The third stage started roughly in 2013 and continues to the present. Amid the rapid rise of China’s overall strength, the United States was trapped by the financial crisis and the negative effects of the wars in Afghanistan and Iraq, and the gap between the overall strength of the two countries grew faster than expected. The shrinkage has thus induced the systemic strategic anxiety of the US decision-makers about China. On the premise of minimizing US costs, implementing the necessary suppression of China’s high-tech development and comprehensively and systematically consolidating the strategic advantage of the United States has become the first choice for the United States. During this period, with the in-depth development of the information technology revolution, the competition between China and the United States in the high-tech field has further focused on the frontiers of communication and information technology such as chip manufacturing, artificial intelligence, big data, and quantum computing. There has been widespread use of export control and “entity list” methods to accurately suppress China’s leading companies in related fields and block the upward movement of Chinese companies in the global industrial chain. As long as the leading companies in related industries in the United States do not pay a huge price, it may delay China’s technological upgrading and become the first choice for the US.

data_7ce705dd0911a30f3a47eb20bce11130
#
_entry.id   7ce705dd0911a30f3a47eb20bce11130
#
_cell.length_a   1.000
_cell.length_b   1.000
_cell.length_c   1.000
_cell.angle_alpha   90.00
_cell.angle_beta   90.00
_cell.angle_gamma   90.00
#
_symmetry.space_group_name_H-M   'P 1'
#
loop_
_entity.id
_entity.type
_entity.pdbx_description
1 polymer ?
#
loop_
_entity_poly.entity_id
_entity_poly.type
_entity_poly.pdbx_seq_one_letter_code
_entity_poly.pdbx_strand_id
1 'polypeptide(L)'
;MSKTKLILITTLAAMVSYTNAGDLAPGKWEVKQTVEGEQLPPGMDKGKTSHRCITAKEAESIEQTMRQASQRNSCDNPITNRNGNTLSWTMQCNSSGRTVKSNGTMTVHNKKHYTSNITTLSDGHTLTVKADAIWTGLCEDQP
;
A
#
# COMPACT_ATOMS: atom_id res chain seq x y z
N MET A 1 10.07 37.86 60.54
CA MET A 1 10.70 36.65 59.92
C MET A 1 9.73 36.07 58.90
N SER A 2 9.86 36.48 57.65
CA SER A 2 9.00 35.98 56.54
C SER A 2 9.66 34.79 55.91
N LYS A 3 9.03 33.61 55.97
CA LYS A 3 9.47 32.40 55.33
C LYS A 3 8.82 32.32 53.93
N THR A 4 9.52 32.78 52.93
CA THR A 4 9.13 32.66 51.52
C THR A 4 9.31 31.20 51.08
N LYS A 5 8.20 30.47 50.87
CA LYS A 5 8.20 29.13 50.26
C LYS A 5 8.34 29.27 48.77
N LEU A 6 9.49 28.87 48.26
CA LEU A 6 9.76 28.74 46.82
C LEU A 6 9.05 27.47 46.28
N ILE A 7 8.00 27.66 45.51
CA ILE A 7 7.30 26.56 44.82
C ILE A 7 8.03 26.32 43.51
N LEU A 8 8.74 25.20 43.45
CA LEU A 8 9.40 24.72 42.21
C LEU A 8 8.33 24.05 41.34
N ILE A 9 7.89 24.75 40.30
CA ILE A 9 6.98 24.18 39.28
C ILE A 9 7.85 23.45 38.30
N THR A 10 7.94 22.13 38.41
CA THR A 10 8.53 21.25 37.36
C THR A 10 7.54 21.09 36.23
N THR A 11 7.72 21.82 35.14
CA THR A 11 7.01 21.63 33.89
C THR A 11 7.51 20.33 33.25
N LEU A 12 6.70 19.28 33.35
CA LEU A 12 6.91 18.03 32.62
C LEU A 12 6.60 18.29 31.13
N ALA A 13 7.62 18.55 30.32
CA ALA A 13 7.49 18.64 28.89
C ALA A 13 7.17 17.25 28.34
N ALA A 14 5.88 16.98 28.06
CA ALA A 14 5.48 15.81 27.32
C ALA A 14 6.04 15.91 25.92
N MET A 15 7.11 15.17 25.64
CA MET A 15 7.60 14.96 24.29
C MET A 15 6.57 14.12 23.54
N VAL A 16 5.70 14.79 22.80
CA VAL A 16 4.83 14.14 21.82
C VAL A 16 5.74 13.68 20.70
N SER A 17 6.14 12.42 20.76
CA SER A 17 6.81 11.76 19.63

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According to the existing practice, strengthening technology export control, cross-border data flow control, investment control, industrial chain adjustment, and talent flow control have become the main choice for the United States. On the whole, the core feature of the US control measures is “security.” In practice, it usually means the broad application of WTO “national security” provisions. A basic fact is that most, technologies and products in high-tech fields have, to varying degrees, typical “military and civilian use” characteristics. Based on this, the United States attempts to build a new paradigm of security management and control that basically encompasses all activities in high-tech fields by enlarging the description and interpretation of the national security threats posed by China. During the Trump administration, this meant not only the strengthening of CIFUS, the foreign investment security review mechanism under the US Treasury Department, but also the substantial strengthening of the relevant regulations of the original Export Administration Regulations of the Bureau of Industrial Security of the Ministry of Commerce. Among them, Section 744.21 concerning the export restrictions on military end-uses and end-users in China strengthens the identification of end-users. Any individual or entity that intends to participate in or support activities related to “end-military use” will be regarded as a military end-user. The final military use also goes beyond the original regulations to directly participate in military production, assembly, use, and research and development, and includes the production of specific items.